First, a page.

There is an abundance of noise that surrounds investing; whether it is the noise of pundits who make empty promises about where the market will go or what the next hot sector will be—all this chatter creates an environment of complexity and confusion. Very few investors realize that there is a better way.
The last fifty years have seen the evolution of financial investment science in terms of portfolio construction and asset allocation. Many investors are unaware that there have been significant changes to the way portfolios are constructed, and that these changes have led to more efficient portfolios and reduced risk.
The field has shifted from a focus on historical returns to an emphasis on expected returns. This shift has led to an increased awareness of risk management and risk-adjusted performance benchmarks. The result is better investment strategies that are less influenced by market cycles and more focused on long-term goals for clients. In this article we will discuss how we use “Financial Investment Science” in creating prudent portfolios that are not subject to forecasting or predicting the future. This academic approach to investing is used by the largest pension funds in the world; this methodology captures global market returns by engineering portfolios with specific risk and return characteristics.
Let’s dig in and explore the various components of Financial Investment Science, so you can be confident that your portfolio is set up to provide for you the retirement of your dreams.
The Belief In the Concept of Free Markets – A Primer in the Efficient Market Hypothesis
The Efficient Market Hypothesis is an important concept in financial economics. EMH theory was derived from a theory first developed by the French mathematician, Louis Bachelier. Bachelier wrote about the mathematical properties of random variables and their probability distributions. Bachelier’s 1900 doctoral thesis, “The Theory of Speculation” laid out a mathematical model for understanding how prices of financial instruments change over time. This work became known as Brownian motion, or random walk theory—the idea that prices move from one moment to another randomly and independently of one another. Bachelier used his research to develop a theory that the price of stocks changes in response to new information and reflects all publicly available information. It was from Bachelier that the Efficient Market Hypothesis (EMH) developed.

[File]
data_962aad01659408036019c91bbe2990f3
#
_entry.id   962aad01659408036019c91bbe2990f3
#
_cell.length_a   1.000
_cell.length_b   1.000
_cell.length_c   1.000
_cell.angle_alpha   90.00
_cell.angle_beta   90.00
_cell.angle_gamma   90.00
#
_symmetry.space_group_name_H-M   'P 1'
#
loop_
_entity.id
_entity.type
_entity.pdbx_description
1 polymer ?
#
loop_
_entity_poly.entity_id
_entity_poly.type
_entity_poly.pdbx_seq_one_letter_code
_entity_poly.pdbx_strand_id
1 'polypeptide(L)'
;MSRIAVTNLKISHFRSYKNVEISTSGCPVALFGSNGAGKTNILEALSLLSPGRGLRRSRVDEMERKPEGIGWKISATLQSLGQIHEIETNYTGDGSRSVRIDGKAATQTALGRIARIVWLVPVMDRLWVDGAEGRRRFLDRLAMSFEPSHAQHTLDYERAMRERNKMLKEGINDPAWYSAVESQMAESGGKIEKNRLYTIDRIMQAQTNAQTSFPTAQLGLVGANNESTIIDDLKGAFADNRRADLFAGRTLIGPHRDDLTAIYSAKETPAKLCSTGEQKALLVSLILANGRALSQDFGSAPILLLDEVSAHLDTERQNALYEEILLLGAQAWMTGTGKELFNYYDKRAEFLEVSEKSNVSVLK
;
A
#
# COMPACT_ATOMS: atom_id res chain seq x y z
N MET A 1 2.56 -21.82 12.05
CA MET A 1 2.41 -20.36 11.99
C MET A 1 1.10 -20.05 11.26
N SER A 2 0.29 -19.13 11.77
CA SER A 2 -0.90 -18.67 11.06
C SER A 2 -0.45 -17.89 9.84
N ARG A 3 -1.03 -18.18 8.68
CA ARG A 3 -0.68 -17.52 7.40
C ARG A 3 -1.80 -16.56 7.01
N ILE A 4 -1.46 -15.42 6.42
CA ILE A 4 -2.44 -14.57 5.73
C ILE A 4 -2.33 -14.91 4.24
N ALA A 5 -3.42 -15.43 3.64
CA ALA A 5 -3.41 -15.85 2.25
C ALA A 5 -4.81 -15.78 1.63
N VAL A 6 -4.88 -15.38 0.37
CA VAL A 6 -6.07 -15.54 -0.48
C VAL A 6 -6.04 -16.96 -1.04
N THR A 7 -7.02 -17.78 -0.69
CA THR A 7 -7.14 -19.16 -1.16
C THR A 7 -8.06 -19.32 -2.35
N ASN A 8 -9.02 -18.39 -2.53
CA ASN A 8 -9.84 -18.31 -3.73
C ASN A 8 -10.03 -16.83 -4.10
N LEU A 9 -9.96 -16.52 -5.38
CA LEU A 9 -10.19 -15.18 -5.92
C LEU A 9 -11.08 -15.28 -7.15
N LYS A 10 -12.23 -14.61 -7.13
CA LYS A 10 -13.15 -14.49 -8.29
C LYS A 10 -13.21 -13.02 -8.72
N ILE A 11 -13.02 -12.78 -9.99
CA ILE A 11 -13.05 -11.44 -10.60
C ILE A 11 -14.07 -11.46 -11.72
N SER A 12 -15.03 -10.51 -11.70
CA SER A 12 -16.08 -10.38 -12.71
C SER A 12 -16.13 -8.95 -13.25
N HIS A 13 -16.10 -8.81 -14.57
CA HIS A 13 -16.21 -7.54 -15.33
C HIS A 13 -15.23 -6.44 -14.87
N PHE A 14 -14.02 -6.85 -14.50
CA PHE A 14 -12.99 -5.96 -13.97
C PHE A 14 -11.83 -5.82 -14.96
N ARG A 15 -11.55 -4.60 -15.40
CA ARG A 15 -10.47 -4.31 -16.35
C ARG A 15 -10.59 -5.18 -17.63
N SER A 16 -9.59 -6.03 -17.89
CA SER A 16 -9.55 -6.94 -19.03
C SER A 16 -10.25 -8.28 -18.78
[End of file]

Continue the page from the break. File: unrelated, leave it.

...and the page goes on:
The Efficient Market Hypothesis (EMH) is a theory that assumes that financial markets are efficient, meaning they act in a way that reflects all available information. In other words, the price of a stock reflects all information about the company and its prospects. The Efficient Market Hypothesis (EMH) is one of the most significant hypotheses in finance. Because financial markets are “informationally efficient” prices reflect all publicly available information. As such, it is very difficult for investors to beat the market because they cannot take advantage of any mispricing or inefficiencies. EMH was developed by Eugene Fama in the 1960s. Fama is a well-known American economist, who has been awarded with the Nobel Prize in Economic Sciences. He is best known for his work on EMH, as well as his contributions to the theory of portfolio management. EMH has since been popularized by other investment academics such as Burton Malkiel and Kenneth French.